I got rhythm, I got … grammar?
Children’s ability to distinguish one rhythm from another may be connected to how well they form sentences when they speak, a recent study from Vanderbilt University in Nashville found.
“In both speech and in music, there’s variations in timing and intonation that help us focus attention on what the important parts, the important words, the important syllables, the important notes are,” said Reyna Gordon, a Vanderbilt otolaryngology research fellow and study author.
The Nashville researchers gave rhythm and grammar tests to 25 6-year-olds with little or no musical training. One exercise had the children distinguish between rhythms played by cartoon characters. In another exercise, researchers asked questions about photos to measure the grammatical correctness of the children’s answers.
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Kids who were good at differentiating between rhythms used better grammar when they described the pictures, even when researchers controlled for socioeconomic background, IQ and musical experience.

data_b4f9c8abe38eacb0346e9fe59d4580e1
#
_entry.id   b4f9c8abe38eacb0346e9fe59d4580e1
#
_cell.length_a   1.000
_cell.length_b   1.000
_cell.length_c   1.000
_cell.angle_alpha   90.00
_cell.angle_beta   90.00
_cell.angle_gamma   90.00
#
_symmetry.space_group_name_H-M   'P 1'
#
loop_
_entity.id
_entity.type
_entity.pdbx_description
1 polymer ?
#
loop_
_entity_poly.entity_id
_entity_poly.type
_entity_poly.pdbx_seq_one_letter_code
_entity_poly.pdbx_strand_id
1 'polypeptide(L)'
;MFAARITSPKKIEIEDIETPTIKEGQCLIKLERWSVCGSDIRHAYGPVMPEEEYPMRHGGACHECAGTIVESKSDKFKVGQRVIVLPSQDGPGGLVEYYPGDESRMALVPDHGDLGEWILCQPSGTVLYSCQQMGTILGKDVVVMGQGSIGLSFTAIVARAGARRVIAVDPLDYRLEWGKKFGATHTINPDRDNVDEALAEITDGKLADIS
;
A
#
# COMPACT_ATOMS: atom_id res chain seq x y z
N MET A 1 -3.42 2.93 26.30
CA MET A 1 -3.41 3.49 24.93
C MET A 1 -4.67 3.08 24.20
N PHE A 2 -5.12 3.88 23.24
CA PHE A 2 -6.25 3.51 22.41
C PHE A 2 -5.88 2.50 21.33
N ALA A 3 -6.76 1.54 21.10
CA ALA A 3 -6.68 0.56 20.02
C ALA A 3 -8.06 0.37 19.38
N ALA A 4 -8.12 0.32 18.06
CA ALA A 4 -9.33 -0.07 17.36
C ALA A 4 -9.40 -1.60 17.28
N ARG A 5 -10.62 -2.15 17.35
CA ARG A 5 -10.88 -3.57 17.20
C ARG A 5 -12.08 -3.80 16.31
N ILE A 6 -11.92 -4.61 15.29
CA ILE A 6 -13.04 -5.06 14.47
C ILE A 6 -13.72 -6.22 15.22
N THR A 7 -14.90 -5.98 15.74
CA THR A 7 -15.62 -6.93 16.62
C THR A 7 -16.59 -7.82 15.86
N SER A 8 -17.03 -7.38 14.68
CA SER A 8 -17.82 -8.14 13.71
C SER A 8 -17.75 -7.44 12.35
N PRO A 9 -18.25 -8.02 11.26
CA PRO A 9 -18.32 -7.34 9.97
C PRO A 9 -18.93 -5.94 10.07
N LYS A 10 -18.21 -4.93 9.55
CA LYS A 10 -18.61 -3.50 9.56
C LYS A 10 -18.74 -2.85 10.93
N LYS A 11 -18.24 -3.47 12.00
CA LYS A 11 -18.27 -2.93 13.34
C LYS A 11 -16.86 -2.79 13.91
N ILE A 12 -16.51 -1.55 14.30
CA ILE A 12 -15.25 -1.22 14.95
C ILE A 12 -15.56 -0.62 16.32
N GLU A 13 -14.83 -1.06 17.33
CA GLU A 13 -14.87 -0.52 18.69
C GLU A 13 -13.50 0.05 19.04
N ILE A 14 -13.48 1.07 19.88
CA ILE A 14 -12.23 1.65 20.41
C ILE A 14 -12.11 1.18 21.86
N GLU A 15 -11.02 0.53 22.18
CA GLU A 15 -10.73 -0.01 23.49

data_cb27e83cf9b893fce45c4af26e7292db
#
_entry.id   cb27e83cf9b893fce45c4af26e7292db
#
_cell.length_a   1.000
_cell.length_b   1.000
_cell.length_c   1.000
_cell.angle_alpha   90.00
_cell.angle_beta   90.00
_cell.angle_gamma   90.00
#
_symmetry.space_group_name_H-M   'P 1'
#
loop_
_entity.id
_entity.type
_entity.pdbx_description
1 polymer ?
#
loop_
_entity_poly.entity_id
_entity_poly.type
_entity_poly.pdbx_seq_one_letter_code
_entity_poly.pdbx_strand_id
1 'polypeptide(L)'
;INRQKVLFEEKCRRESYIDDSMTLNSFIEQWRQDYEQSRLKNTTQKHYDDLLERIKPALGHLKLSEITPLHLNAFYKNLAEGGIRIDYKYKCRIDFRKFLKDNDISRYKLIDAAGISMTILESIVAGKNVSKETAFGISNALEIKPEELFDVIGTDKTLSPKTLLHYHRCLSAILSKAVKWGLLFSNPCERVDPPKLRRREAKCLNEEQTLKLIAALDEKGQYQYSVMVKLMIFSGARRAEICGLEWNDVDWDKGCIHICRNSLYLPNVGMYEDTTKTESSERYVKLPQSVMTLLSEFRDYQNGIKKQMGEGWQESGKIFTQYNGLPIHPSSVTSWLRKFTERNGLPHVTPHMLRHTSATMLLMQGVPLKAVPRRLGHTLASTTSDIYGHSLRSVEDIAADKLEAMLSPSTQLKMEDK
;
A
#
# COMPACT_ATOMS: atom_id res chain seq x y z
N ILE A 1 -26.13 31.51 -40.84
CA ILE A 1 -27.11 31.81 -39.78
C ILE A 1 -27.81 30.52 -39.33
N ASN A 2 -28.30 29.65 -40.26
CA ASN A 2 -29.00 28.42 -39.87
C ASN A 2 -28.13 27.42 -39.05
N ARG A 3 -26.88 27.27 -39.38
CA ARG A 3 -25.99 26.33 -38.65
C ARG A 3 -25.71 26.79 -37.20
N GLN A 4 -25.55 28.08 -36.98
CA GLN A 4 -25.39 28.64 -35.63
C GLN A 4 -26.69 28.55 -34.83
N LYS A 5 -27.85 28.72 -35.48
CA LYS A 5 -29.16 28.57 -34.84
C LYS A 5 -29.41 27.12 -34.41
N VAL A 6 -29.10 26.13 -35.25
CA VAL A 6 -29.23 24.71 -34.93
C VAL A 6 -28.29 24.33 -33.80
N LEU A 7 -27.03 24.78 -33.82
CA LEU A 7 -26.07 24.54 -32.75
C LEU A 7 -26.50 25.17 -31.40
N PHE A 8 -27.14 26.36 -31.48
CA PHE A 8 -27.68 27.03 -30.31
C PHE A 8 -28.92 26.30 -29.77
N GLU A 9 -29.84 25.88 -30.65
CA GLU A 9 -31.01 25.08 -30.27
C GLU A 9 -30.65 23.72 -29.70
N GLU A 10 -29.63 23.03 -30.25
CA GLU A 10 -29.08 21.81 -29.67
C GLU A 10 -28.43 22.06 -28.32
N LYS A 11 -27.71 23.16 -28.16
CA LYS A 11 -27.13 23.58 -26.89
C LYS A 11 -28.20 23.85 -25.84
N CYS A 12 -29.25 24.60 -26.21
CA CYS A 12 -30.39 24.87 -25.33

Past studies have associated music and language, tying rhythmic aptitude to ability to identify words and formal music training to ability to pronounce words in a foreign language.
“We don’t totally know (why) yet, but we think it’s because of overlapping brain mechanisms,” Gordon said. “Both language and music use many brain areas.”
The current study, published in the journal Developmental Science, focused on innate rhythmic ability. Now Gordon’s set her sights on studying whether musical training improves grammar skills. If it does, it could point to music lessons as a way to help children having trouble with grammar, she said.